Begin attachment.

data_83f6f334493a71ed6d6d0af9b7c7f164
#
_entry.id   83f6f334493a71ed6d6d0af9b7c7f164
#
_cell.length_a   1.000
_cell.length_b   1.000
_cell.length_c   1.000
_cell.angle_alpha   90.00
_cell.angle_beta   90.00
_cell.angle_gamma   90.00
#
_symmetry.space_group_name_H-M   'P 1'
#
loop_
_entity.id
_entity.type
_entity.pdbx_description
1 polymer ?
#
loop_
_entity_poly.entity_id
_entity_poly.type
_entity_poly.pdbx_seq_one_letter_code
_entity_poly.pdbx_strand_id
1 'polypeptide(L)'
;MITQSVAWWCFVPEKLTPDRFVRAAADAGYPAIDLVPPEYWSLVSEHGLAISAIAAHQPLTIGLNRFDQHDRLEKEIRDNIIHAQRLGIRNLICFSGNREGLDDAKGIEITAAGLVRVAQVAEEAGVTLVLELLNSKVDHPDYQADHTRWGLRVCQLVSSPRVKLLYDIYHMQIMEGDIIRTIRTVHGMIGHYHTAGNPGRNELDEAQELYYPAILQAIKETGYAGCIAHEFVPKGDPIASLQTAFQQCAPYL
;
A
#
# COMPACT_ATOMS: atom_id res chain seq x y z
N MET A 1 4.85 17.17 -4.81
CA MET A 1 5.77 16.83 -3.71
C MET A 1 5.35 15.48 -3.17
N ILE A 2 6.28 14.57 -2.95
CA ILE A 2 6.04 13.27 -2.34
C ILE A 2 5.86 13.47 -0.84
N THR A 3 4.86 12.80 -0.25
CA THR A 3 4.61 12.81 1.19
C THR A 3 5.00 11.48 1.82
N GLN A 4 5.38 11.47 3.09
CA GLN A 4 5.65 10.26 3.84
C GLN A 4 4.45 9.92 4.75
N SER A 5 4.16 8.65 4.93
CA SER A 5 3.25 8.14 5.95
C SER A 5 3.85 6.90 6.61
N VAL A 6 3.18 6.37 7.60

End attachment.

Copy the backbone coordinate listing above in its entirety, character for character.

data_83f6f334493a71ed6d6d0af9b7c7f164
#
_entry.id   83f6f334493a71ed6d6d0af9b7c7f164
#
_cell.length_a   1.000
_cell.length_b   1.000
_cell.length_c   1.000
_cell.angle_alpha   90.00
_cell.angle_beta   90.00
_cell.angle_gamma   90.00
#
_symmetry.space_group_name_H-M   'P 1'
#
loop_
_entity.id
_entity.type
_entity.pdbx_description
1 polymer ?
#
loop_
_entity_poly.entity_id
_entity_poly.type
_entity_poly.pdbx_seq_one_letter_code
_entity_poly.pdbx_strand_id
1 'polypeptide(L)'
;MITQSVAWWCFVPEKLTPDRFVRAAADAGYPAIDLVPPEYWSLVSEHGLAISAIAAHQPLTIGLNRFDQHDRLEKEIRDNIIHAQRLGIRNLICFSGNREGLDDAKGIEITAAGLVRVAQVAEEAGVTLVLELLNSKVDHPDYQADHTRWGLRVCQLVSSPRVKLLYDIYHMQIMEGDIIRTIRTVHGMIGHYHTAGNPGRNELDEAQELYYPAILQAIKETGYAGCIAHEFVPKGDPIASLQTAFQQCAPYL
;
A
#
# COMPACT_ATOMS: atom_id res chain seq x y z
N MET A 1 4.85 17.17 -4.81
CA MET A 1 5.77 16.83 -3.71
C MET A 1 5.35 15.48 -3.17
N ILE A 2 6.28 14.57 -2.95
CA ILE A 2 6.04 13.27 -2.34
C ILE A 2 5.86 13.47 -0.84
N THR A 3 4.86 12.80 -0.25
CA THR A 3 4.61 12.81 1.19
C THR A 3 5.00 11.48 1.82
N GLN A 4 5.38 11.47 3.09
CA GLN A 4 5.65 10.26 3.84
C GLN A 4 4.45 9.92 4.75
N SER A 5 4.16 8.65 4.93
CA SER A 5 3.25 8.14 5.95
C SER A 5 3.85 6.90 6.61
N VAL A 6 3.18 6.37 7.60